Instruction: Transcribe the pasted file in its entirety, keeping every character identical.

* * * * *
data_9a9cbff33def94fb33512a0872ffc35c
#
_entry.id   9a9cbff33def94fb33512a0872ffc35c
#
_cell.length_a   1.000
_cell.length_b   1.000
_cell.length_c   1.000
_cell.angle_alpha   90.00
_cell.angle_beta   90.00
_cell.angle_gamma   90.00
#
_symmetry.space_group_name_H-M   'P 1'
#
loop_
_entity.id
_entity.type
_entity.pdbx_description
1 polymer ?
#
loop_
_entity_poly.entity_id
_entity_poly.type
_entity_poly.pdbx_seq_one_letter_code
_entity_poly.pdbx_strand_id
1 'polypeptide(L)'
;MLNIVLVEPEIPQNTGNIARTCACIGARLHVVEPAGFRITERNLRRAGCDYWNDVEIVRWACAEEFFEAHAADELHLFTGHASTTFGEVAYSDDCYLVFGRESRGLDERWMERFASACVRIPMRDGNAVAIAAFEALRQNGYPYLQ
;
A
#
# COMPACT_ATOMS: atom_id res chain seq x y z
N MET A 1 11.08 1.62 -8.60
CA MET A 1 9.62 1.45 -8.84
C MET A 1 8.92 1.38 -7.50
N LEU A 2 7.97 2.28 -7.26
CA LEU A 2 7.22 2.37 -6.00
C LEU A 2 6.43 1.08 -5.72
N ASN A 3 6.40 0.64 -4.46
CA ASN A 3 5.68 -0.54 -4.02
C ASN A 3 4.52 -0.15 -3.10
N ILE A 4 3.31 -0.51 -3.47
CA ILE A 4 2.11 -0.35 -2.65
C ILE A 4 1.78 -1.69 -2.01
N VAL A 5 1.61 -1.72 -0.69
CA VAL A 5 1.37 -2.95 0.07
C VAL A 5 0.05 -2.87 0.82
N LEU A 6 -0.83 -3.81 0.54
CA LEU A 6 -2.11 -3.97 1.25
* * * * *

data_9a9cbff33def94fb33512a0872ffc35c
#
_entry.id   9a9cbff33def94fb33512a0872ffc35c
#
_cell.length_a   1.000
_cell.length_b   1.000
_cell.length_c   1.000
_cell.angle_alpha   90.00
_cell.angle_beta   90.00
_cell.angle_gamma   90.00
#
_symmetry.space_group_name_H-M   'P 1'
#
loop_
_entity.id
_entity.type
_entity.pdbx_description
1 polymer ?
#
loop_
_entity_poly.entity_id
_entity_poly.type
_entity_poly.pdbx_seq_one_letter_code
_entity_poly.pdbx_strand_id
1 'polypeptide(L)'
;MLNIVLVEPEIPQNTGNIARTCACIGARLHVVEPAGFRITERNLRRAGCDYWNDVEIVRWACAEEFFEAHAADELHLFTGHASTTFGEVAYSDDCYLVFGRESRGLDERWMERFASACVRIPMRDGNAVAIAAFEALRQNGYPYLQ
;
A
#
# COMPACT_ATOMS: atom_id res chain seq x y z
N MET A 1 11.08 1.62 -8.60
CA MET A 1 9.62 1.45 -8.84
C MET A 1 8.92 1.38 -7.50
N LEU A 2 7.97 2.28 -7.26
CA LEU A 2 7.22 2.37 -6.00
C LEU A 2 6.43 1.08 -5.72
N ASN A 3 6.40 0.64 -4.46
CA ASN A 3 5.68 -0.54 -4.02
C ASN A 3 4.52 -0.15 -3.10
N ILE A 4 3.31 -0.51 -3.47
CA ILE A 4 2.11 -0.35 -2.65
C ILE A 4 1.78 -1.69 -2.01
N VAL A 5 1.61 -1.72 -0.69
CA VAL A 5 1.37 -2.95 0.07
C VAL A 5 0.05 -2.87 0.82
N LEU A 6 -0.83 -3.81 0.54
CA LEU A 6 -2.11 -3.97 1.25